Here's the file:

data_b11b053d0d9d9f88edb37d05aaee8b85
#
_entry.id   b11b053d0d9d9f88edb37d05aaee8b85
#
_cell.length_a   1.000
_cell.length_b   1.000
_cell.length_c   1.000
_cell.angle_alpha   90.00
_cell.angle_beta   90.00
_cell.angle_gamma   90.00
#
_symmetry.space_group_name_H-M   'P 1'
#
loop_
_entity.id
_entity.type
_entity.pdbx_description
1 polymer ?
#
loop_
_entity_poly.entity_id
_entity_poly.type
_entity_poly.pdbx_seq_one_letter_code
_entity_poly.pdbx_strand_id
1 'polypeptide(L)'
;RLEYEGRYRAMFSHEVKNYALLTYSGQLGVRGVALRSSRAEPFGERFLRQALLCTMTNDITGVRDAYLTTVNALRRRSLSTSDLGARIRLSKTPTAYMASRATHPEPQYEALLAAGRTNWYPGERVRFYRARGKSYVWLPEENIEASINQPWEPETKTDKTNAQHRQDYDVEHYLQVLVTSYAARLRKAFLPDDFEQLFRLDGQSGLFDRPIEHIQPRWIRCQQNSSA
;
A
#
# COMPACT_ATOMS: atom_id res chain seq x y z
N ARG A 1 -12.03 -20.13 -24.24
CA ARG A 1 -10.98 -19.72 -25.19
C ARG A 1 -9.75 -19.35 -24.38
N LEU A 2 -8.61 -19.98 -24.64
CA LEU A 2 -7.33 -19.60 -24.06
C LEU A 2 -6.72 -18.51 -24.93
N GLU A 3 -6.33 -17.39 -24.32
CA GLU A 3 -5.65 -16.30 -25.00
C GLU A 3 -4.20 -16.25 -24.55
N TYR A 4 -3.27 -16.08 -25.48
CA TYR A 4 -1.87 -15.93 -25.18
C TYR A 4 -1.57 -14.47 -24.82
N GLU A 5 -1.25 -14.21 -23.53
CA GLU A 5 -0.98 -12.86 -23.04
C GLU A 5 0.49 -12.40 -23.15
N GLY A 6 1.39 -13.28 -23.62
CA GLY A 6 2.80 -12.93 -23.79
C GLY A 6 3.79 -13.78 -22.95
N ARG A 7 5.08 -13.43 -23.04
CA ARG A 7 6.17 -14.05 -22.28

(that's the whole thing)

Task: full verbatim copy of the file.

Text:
data_b11b053d0d9d9f88edb37d05aaee8b85
#
_entry.id   b11b053d0d9d9f88edb37d05aaee8b85
#
_cell.length_a   1.000
_cell.length_b   1.000
_cell.length_c   1.000
_cell.angle_alpha   90.00
_cell.angle_beta   90.00
_cell.angle_gamma   90.00
#
_symmetry.space_group_name_H-M   'P 1'
#
loop_
_entity.id
_entity.type
_entity.pdbx_description
1 polymer ?
#
loop_
_entity_poly.entity_id
_entity_poly.type
_entity_poly.pdbx_seq_one_letter_code
_entity_poly.pdbx_strand_id
1 'polypeptide(L)'
;RLEYEGRYRAMFSHEVKNYALLTYSGQLGVRGVALRSSRAEPFGERFLRQALLCTMTNDITGVRDAYLTTVNALRRRSLSTSDLGARIRLSKTPTAYMASRATHPEPQYEALLAAGRTNWYPGERVRFYRARGKSYVWLPEENIEASINQPWEPETKTDKTNAQHRQDYDVEHYLQVLVTSYAARLRKAFLPDDFEQLFRLDGQSGLFDRPIEHIQPRWIRCQQNSSA
;
A
#
# COMPACT_ATOMS: atom_id res chain seq x y z
N ARG A 1 -12.03 -20.13 -24.24
CA ARG A 1 -10.98 -19.72 -25.19
C ARG A 1 -9.75 -19.35 -24.38
N LEU A 2 -8.61 -19.98 -24.64
CA LEU A 2 -7.33 -19.60 -24.06
C LEU A 2 -6.72 -18.51 -24.93
N GLU A 3 -6.33 -17.39 -24.32
CA GLU A 3 -5.65 -16.30 -25.00
C GLU A 3 -4.20 -16.25 -24.55
N TYR A 4 -3.27 -16.08 -25.48
CA TYR A 4 -1.87 -15.93 -25.18
C TYR A 4 -1.57 -14.47 -24.82
N GLU A 5 -1.25 -14.21 -23.53
CA GLU A 5 -0.98 -12.86 -23.04
C GLU A 5 0.49 -12.40 -23.15
N GLY A 6 1.39 -13.28 -23.62
CA GLY A 6 2.80 -12.93 -23.79
C GLY A 6 3.79 -13.78 -22.95
N ARG A 7 5.08 -13.43 -23.04
CA ARG A 7 6.17 -14.05 -22.28